In a case decided before Ricks, the Sixth Circuit similarly held that the adoption of a discriminatory seniority system constitutes a "continuing violation" of the ADEA as long as that system is maintained by the employer. Thus, an employee's cause of action would not accrue "until his employment opportunities are adversely affected by the application to him of the provisions of that seniority system." Morelock v. NCR Corp., 586 F.2d 1096, 1103 (6th Cir. 1978).
In an analogous Title VII case, the District of Columbia Circuit reasoned that although the preparation of an evaluation might have been a discriminatory act, a later screening panel's use of that discriminatory evaluation for purposes of a promotion decision is an alleged "unlawful discriminatory act in its own right." Stoller v. Marsh, 682 F.2d 971, 979 n. 10 (D.C. Cir. 1982). Thus, the statute began to run anew at the time that the original discriminatory evaluation was applied. Id. at 978-79. See also Abrams v. Baylor College of Medicine, 805 F.2d 528, 533 (5th Cir. 1986) ("to establish a continuing violation [of Title VII], a plaintiff must show some application of the illegal policy to him (or to his class) within the 180 days preceding the filing of his complaint") (emphasis supplied).
We are persuaded by this line of cases. If the "notice" standard articulated in Ricks and in Chardon v. Fernandez, 454 U.S. 6, 102 S.Ct. 28, 70 L.Ed.2d 6 (1981) (per curiam), is extended to cases where none of the implications of an evaluation, policy, or system have crystallized, a cause of action could accrue only when the plaintiff becomes subject to the discrimination, rather than when the discrimination causes any harm to the employee. As the Seventh Circuit noted, there is a "paradox" in applying this notice standard literally; it would require most employees to file suit as soon as they are hired on the job, because that is when they first are notified of the application of the system to them. Heiar v. Crawford County, 746 F.2d 1190, 1194 (7th Cir. 1984). Such a requirement would be unreasonable, as well as undesirable from a public policy perspective.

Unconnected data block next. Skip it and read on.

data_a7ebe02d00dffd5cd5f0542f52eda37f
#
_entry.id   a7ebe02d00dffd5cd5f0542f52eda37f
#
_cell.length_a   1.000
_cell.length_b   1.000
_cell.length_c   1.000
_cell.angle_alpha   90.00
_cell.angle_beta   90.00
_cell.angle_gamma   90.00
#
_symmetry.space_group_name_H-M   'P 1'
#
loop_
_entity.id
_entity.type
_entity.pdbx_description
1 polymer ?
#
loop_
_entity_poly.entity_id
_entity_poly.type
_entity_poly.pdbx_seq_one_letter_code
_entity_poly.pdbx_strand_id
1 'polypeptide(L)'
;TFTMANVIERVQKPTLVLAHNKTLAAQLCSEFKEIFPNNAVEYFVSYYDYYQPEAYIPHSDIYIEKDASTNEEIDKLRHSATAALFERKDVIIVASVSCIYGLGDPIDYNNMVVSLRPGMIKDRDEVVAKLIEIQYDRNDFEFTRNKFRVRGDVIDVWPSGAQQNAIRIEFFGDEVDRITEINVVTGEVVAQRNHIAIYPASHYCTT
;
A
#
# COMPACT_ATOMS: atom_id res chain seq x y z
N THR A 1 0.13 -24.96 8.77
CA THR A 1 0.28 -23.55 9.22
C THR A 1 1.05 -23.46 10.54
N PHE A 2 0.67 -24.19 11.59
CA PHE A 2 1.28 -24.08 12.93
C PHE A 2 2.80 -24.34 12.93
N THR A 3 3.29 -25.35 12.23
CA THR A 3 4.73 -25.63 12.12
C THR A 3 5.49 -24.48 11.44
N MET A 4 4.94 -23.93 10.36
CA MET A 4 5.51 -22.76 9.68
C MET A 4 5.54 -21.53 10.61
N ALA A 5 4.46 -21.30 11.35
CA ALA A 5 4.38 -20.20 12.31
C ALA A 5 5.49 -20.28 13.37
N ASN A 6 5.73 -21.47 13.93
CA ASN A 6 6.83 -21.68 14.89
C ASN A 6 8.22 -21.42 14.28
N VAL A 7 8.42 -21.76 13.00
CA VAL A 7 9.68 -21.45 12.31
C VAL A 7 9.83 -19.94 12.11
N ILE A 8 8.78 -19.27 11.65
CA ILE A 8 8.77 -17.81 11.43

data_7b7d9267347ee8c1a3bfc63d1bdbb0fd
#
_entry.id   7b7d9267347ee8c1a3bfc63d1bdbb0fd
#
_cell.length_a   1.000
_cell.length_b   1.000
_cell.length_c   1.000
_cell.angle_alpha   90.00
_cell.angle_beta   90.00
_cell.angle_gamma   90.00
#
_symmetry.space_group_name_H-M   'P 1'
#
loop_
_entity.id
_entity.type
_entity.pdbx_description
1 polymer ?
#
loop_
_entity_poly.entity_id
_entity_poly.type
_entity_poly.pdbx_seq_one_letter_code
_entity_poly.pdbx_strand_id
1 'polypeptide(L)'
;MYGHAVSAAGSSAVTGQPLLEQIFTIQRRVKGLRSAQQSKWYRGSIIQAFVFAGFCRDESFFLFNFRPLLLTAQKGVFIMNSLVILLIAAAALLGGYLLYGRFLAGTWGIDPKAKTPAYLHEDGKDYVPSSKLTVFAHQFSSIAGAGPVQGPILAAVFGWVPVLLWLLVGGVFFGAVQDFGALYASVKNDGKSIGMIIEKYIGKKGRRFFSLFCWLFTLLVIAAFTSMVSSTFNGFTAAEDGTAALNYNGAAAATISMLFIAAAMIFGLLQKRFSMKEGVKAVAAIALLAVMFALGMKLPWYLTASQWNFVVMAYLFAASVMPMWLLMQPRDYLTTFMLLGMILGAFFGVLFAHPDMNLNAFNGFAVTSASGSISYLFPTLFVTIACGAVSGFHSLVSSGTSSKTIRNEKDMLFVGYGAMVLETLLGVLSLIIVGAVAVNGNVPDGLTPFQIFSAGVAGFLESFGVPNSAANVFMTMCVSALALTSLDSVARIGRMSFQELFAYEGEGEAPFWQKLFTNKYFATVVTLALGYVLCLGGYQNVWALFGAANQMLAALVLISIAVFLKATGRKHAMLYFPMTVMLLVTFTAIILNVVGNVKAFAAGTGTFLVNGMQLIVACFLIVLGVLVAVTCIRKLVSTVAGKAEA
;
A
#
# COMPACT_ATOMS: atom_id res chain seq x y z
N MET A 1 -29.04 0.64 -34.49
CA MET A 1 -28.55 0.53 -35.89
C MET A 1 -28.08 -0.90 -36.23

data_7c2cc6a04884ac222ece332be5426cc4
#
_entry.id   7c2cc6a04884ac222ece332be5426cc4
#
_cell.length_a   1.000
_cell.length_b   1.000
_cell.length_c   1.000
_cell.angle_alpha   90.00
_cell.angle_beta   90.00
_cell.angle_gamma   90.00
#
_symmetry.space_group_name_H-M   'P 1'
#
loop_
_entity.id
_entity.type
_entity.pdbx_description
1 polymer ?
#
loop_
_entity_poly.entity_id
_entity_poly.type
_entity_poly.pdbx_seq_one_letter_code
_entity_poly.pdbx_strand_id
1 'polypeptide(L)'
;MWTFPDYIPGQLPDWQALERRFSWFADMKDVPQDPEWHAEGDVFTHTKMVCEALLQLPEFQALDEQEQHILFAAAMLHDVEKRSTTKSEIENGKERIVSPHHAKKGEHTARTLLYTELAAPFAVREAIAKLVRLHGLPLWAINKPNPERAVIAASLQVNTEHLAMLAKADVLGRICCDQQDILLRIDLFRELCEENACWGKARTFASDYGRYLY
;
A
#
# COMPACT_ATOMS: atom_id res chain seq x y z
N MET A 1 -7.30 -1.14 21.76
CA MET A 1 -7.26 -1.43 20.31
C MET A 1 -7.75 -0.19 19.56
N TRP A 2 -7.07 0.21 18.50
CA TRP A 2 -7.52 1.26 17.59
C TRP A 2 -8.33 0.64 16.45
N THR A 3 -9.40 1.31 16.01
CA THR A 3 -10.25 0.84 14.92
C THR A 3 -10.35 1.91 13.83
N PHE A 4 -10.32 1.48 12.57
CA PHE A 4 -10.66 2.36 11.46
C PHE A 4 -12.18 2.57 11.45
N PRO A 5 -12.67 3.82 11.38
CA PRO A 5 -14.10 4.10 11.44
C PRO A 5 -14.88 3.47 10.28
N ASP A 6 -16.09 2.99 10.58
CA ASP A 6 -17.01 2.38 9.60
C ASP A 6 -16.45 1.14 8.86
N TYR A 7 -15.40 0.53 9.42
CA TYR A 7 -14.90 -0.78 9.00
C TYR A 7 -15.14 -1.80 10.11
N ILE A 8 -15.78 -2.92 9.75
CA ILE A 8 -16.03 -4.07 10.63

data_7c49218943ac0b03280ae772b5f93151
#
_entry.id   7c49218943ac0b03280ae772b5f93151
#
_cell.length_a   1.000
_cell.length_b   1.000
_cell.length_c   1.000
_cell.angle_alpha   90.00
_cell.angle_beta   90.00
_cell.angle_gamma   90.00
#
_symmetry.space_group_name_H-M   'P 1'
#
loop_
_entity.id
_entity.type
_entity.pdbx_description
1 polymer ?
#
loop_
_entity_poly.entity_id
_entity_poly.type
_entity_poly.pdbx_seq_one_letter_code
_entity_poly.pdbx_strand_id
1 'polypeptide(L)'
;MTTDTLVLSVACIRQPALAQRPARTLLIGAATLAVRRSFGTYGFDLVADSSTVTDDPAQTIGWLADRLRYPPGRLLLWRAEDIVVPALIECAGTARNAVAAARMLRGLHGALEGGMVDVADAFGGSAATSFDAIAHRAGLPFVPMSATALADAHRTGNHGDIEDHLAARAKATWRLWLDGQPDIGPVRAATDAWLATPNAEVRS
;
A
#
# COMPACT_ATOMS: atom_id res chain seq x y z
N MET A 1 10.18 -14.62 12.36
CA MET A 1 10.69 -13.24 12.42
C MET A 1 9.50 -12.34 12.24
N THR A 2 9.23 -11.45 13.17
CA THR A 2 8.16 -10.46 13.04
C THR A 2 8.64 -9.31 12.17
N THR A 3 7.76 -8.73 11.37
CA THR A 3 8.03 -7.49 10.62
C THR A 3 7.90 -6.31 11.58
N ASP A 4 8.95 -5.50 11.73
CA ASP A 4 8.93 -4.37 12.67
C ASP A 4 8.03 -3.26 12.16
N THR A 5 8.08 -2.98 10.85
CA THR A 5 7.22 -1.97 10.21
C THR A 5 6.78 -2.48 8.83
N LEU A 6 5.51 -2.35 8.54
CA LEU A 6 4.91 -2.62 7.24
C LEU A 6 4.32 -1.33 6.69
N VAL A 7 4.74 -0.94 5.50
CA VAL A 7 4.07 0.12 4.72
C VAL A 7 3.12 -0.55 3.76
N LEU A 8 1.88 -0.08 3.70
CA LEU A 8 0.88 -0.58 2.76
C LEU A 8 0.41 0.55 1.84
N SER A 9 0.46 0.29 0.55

Although the Seventh Circuit itself concluded that "no court has pressed the logic of the notice approach so relentlessly, or is likely to do so," id., that very court later did, in Lorance, in fact adopt this "paradoxical" approach. The Lorance court did not cite its earlier analysis in Heiar.
United Air Lines, Inc. v. Evans, 431 U.S. 553, 97 S.Ct. 1885, 52 L.Ed.2d 571 (1977), is not to the contrary. In that case, a female flight attendant was allegedly fired on the basis of her sex in 1968. When rehired in 1972, she was not given credit for seniority that would have accrued to her benefit had she not been dismissed four years earlier. The Court ruled that the only discriminatory act alleged was the firing in 1968. Because the 1972 seniority system was neutral as to the reasons why an employee had not been employed, the Court decided that plaintiff's injury was but a consequence of the earlier discriminatory act. Evans differs from the cases discussed in the text. Whereas in those cases a discriminatory classification or evaluation precedes a later separate actionable application of that classification to a particular decision, in Evans the discriminatory application led to unemployment, and the actual fact of unemployment caused the subsequent seniority placement. The latter decision was not itself discriminatory, because it was based on a mediating, nondiscriminatory "neutral" factor, namely, plaintiff's lack of continued service with the company. 431 U.S. at 558, 97 S.Ct. at 1889. By contrast, the employment decisions in the post- Ricks cases are made on the basis of the discriminatory classifications themselves, not on any "neutral" fact about the complainants. For further distinguishing of Evans, see Cajigas v. Banco de Ponce, 741 F.2d 464, 469-70 (1st Cir. 1984); Stoller, 682 F.2d at 978-79; Lorance, 827 F.2d at 168 (Cudahy, J., dissenting).
In addition, it is far from clear whether claims under Title VII and analogous statutes would be ripe for adjudication until discriminatory systems were actually applied to plaintiffs in particular employment decisions. In Ricks, the professor's claim undoubtedly was ripe as soon as he was notified of his imminent dismissal. But it is questionable whether an action by an employee who has not yet suffered any injury as a result of a discriminatory system is sufficiently ripe. See Westinghouse, 725 F.2d at 220. See also Heiar, 746 F.2d at 1194 ("courts would be deciding disputes prematurely"); Lorance, 827 F.2d at 168 (Cudahy, J., dissenting) ("majority's rule ... may encourage premature lawsuits"). It is unwise to encourage lawsuits before the injuries resulting from the violations are delineated, or before it is even certain that injuries will occur at all. A claim of conjectural future injury is much more poorly suited to adjudication than one in which the application of the discrimination and the injury caused thereby are more clearly established.